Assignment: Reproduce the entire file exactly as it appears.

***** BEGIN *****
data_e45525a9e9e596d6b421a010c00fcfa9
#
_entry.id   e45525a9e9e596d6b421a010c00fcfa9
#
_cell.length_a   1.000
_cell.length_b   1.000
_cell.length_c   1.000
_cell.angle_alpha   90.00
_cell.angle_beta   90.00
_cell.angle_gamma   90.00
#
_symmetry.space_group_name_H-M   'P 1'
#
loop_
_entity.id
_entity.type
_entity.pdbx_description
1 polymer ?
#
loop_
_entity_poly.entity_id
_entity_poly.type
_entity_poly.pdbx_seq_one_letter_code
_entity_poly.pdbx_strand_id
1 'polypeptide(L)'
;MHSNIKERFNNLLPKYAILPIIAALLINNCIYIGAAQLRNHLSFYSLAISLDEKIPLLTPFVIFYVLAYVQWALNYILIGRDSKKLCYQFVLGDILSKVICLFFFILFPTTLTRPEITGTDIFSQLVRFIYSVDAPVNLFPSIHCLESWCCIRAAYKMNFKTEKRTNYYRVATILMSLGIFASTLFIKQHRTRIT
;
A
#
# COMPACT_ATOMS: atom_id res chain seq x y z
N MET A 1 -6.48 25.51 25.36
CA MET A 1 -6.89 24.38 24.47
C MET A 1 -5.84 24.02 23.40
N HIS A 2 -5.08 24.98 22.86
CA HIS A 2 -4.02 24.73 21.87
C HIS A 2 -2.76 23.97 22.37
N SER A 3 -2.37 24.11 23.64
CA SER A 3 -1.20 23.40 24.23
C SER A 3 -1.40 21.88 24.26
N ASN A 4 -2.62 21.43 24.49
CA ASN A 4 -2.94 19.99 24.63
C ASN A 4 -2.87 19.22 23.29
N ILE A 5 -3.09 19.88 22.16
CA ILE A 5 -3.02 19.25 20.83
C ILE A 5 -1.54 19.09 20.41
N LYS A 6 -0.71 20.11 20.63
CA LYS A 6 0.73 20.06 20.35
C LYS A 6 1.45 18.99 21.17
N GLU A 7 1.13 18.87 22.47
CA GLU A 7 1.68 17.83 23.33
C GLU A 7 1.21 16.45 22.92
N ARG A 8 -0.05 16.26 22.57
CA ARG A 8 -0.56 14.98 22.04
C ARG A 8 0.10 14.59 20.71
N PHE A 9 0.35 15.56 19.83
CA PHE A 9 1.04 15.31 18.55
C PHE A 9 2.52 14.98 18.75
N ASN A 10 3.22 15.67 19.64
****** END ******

data_e45525a9e9e596d6b421a010c00fcfa9
#
_entry.id   e45525a9e9e596d6b421a010c00fcfa9
#
_cell.length_a   1.000
_cell.length_b   1.000
_cell.length_c   1.000
_cell.angle_alpha   90.00
_cell.angle_beta   90.00
_cell.angle_gamma   90.00
#
_symmetry.space_group_name_H-M   'P 1'
#
loop_
_entity.id
_entity.type
_entity.pdbx_description
1 polymer ?
#
loop_
_entity_poly.entity_id
_entity_poly.type
_entity_poly.pdbx_seq_one_letter_code
_entity_poly.pdbx_strand_id
1 'polypeptide(L)'
;MHSNIKERFNNLLPKYAILPIIAALLINNCIYIGAAQLRNHLSFYSLAISLDEKIPLLTPFVIFYVLAYVQWALNYILIGRDSKKLCYQFVLGDILSKVICLFFFILFPTTLTRPEITGTDIFSQLVRFIYSVDAPVNLFPSIHCLESWCCIRAAYKMNFKTEKRTNYYRVATILMSLGIFASTLFIKQHRTRIT
;
A
#
# COMPACT_ATOMS: atom_id res chain seq x y z
N MET A 1 -6.48 25.51 25.36
CA MET A 1 -6.89 24.38 24.47
C MET A 1 -5.84 24.02 23.40
N HIS A 2 -5.08 24.98 22.86
CA HIS A 2 -4.02 24.73 21.87
C HIS A 2 -2.76 23.97 22.37
N SER A 3 -2.37 24.11 23.64
CA SER A 3 -1.20 23.40 24.23
C SER A 3 -1.40 21.88 24.26
N ASN A 4 -2.62 21.43 24.49
CA ASN A 4 -2.94 19.99 24.63
C ASN A 4 -2.87 19.22 23.29
N ILE A 5 -3.09 19.88 22.16
CA ILE A 5 -3.02 19.25 20.83
C ILE A 5 -1.54 19.09 20.41
N LYS A 6 -0.71 20.11 20.63
CA LYS A 6 0.73 20.06 20.35
C LYS A 6 1.45 18.99 21.17
N GLU A 7 1.13 18.87 22.47
CA GLU A 7 1.68 17.83 23.33
C GLU A 7 1.21 16.45 22.92
N ARG A 8 -0.05 16.26 22.57
CA ARG A 8 -0.56 14.98 22.04
C ARG A 8 0.10 14.59 20.71
N PHE A 9 0.35 15.56 19.83
CA PHE A 9 1.04 15.31 18.55
C PHE A 9 2.52 14.98 18.75
N ASN A 10 3.22 15.67 19.64